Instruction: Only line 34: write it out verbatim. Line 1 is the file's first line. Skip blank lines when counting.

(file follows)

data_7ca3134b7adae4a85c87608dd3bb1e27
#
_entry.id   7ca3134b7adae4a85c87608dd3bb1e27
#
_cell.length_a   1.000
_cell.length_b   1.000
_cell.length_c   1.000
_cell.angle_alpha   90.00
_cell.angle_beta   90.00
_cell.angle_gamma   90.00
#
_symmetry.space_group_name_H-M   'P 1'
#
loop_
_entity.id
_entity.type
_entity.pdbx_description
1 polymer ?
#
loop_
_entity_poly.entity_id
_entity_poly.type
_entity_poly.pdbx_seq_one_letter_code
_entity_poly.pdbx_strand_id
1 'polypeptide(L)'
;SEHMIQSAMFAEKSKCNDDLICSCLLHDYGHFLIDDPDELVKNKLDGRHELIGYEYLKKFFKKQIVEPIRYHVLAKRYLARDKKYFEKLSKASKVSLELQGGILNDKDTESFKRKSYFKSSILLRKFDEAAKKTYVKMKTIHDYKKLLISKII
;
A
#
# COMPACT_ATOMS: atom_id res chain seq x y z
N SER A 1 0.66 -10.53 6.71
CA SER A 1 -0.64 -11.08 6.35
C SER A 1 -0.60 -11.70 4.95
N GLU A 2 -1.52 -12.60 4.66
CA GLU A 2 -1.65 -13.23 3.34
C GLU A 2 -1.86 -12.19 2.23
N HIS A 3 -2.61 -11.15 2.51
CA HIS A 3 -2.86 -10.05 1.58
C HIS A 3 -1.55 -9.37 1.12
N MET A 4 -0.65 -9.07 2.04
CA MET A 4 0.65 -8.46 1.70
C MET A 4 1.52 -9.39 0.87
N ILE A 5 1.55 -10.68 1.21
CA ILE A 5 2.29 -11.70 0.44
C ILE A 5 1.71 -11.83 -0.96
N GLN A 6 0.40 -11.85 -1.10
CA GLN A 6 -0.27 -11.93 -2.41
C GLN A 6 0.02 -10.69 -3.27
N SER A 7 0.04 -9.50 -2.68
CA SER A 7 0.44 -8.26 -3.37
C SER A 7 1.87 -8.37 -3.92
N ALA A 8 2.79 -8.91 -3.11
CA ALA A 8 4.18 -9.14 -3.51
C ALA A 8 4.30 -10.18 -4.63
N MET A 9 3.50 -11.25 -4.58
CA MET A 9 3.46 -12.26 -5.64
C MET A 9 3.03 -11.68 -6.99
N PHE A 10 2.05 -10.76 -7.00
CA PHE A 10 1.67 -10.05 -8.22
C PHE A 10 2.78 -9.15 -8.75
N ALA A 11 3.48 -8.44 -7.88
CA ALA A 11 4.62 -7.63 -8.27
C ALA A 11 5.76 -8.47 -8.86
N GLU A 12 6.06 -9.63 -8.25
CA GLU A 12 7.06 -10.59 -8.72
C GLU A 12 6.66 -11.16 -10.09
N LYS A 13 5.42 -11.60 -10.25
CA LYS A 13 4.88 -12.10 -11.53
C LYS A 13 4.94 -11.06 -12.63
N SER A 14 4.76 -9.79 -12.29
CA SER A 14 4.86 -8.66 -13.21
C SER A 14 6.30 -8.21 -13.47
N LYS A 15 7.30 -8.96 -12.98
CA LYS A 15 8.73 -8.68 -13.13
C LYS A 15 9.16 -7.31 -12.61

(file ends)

N GLU A 2 -1.52 -12.60 4.66